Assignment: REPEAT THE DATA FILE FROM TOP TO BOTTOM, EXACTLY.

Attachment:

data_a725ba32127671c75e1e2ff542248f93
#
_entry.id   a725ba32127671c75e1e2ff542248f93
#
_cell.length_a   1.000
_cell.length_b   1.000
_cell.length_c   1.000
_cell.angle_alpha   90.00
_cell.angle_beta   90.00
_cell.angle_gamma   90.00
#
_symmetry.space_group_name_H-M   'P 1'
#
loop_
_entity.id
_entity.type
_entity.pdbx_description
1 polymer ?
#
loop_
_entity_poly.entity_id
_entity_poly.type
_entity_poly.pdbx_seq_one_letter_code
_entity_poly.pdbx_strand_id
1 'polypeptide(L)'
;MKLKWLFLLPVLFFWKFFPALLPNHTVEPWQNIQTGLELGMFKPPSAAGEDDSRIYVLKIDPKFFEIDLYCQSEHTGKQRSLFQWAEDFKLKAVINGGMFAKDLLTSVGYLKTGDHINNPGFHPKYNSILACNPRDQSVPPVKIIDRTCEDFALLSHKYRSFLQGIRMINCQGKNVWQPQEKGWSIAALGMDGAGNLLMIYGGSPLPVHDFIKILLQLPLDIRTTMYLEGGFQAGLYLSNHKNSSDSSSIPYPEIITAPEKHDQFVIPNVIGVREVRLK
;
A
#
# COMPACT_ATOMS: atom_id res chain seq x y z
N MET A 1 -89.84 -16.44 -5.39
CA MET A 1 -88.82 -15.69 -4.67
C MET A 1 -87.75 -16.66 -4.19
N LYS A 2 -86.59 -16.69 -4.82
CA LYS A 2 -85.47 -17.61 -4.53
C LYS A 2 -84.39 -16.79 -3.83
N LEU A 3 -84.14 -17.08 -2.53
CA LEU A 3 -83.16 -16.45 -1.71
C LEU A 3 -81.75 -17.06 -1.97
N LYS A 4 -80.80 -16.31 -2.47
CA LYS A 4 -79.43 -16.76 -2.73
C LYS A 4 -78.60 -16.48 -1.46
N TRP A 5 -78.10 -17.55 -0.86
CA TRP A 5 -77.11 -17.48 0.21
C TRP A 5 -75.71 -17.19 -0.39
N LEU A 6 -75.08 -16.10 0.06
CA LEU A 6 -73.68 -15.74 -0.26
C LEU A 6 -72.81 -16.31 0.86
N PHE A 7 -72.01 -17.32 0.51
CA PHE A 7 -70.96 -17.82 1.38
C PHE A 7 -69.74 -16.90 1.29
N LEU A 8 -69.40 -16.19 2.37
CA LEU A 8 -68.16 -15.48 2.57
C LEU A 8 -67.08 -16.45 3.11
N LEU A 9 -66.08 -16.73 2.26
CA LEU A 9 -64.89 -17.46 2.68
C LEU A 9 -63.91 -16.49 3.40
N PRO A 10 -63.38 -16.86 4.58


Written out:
data_a725ba32127671c75e1e2ff542248f93
#
_entry.id   a725ba32127671c75e1e2ff542248f93
#
_cell.length_a   1.000
_cell.length_b   1.000
_cell.length_c   1.000
_cell.angle_alpha   90.00
_cell.angle_beta   90.00
_cell.angle_gamma   90.00
#
_symmetry.space_group_name_H-M   'P 1'
#
loop_
_entity.id
_entity.type
_entity.pdbx_description
1 polymer ?
#
loop_
_entity_poly.entity_id
_entity_poly.type
_entity_poly.pdbx_seq_one_letter_code
_entity_poly.pdbx_strand_id
1 'polypeptide(L)'
;MKLKWLFLLPVLFFWKFFPALLPNHTVEPWQNIQTGLELGMFKPPSAAGEDDSRIYVLKIDPKFFEIDLYCQSEHTGKQRSLFQWAEDFKLKAVINGGMFAKDLLTSVGYLKTGDHINNPGFHPKYNSILACNPRDQSVPPVKIIDRTCEDFALLSHKYRSFLQGIRMINCQGKNVWQPQEKGWSIAALGMDGAGNLLMIYGGSPLPVHDFIKILLQLPLDIRTTMYLEGGFQAGLYLSNHKNSSDSSSIPYPEIITAPEKHDQFVIPNVIGVREVRLK
;
A
#
# COMPACT_ATOMS: atom_id res chain seq x y z
N MET A 1 -89.84 -16.44 -5.39
CA MET A 1 -88.82 -15.69 -4.67
C MET A 1 -87.75 -16.66 -4.19
N LYS A 2 -86.59 -16.69 -4.82
CA LYS A 2 -85.47 -17.61 -4.53
C LYS A 2 -84.39 -16.79 -3.83
N LEU A 3 -84.14 -17.08 -2.53
CA LEU A 3 -83.16 -16.45 -1.71
C LEU A 3 -81.75 -17.06 -1.97
N LYS A 4 -80.80 -16.31 -2.47
CA LYS A 4 -79.43 -16.76 -2.73
C LYS A 4 -78.60 -16.48 -1.46
N TRP A 5 -78.10 -17.55 -0.86
CA TRP A 5 -77.11 -17.48 0.21
C TRP A 5 -75.71 -17.19 -0.39
N LEU A 6 -75.08 -16.10 0.06
CA LEU A 6 -73.68 -15.74 -0.26
C LEU A 6 -72.81 -16.31 0.86
N PHE A 7 -72.01 -17.32 0.51
CA PHE A 7 -70.96 -17.82 1.38
C PHE A 7 -69.74 -16.90 1.29
N LEU A 8 -69.40 -16.19 2.37
CA LEU A 8 -68.16 -15.48 2.57
C LEU A 8 -67.08 -16.45 3.11
N LEU A 9 -66.08 -16.73 2.26
CA LEU A 9 -64.89 -17.46 2.68
C LEU A 9 -63.91 -16.49 3.40
N PRO A 10 -63.38 -16.86 4.58